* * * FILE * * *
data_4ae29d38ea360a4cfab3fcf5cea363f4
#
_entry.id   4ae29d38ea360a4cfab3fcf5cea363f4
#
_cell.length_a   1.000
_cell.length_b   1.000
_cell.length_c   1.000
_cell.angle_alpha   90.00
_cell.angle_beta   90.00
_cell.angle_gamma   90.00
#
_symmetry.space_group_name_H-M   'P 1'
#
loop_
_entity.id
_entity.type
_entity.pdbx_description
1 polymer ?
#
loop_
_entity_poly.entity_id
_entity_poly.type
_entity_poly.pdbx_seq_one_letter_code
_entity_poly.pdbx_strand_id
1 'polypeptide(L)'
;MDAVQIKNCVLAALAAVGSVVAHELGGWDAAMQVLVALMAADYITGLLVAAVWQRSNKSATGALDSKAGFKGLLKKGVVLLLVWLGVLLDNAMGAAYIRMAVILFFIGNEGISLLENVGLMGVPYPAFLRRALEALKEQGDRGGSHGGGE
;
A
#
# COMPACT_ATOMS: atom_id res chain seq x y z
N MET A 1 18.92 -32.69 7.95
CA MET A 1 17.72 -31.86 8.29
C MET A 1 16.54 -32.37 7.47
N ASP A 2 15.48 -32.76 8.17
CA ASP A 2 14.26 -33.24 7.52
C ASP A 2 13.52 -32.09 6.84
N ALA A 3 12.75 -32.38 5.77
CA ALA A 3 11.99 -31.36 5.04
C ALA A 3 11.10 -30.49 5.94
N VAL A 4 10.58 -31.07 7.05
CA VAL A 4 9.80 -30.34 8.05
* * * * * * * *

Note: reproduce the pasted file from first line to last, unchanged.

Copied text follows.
data_4ae29d38ea360a4cfab3fcf5cea363f4
#
_entry.id   4ae29d38ea360a4cfab3fcf5cea363f4
#
_cell.length_a   1.000
_cell.length_b   1.000
_cell.length_c   1.000
_cell.angle_alpha   90.00
_cell.angle_beta   90.00
_cell.angle_gamma   90.00
#
_symmetry.space_group_name_H-M   'P 1'
#
loop_
_entity.id
_entity.type
_entity.pdbx_description
1 polymer ?
#
loop_
_entity_poly.entity_id
_entity_poly.type
_entity_poly.pdbx_seq_one_letter_code
_entity_poly.pdbx_strand_id
1 'polypeptide(L)'
;MDAVQIKNCVLAALAAVGSVVAHELGGWDAAMQVLVALMAADYITGLLVAAVWQRSNKSATGALDSKAGFKGLLKKGVVLLLVWLGVLLDNAMGAAYIRMAVILFFIGNEGISLLENVGLMGVPYPAFLRRALEALKEQGDRGGSHGGGE
;
A
#
# COMPACT_ATOMS: atom_id res chain seq x y z
N MET A 1 18.92 -32.69 7.95
CA MET A 1 17.72 -31.86 8.29
C MET A 1 16.54 -32.37 7.47
N ASP A 2 15.48 -32.76 8.17
CA ASP A 2 14.26 -33.24 7.52
C ASP A 2 13.52 -32.09 6.84
N ALA A 3 12.75 -32.38 5.77
CA ALA A 3 11.99 -31.36 5.04
C ALA A 3 11.10 -30.49 5.94
N VAL A 4 10.58 -31.07 7.05
CA VAL A 4 9.80 -30.34 8.05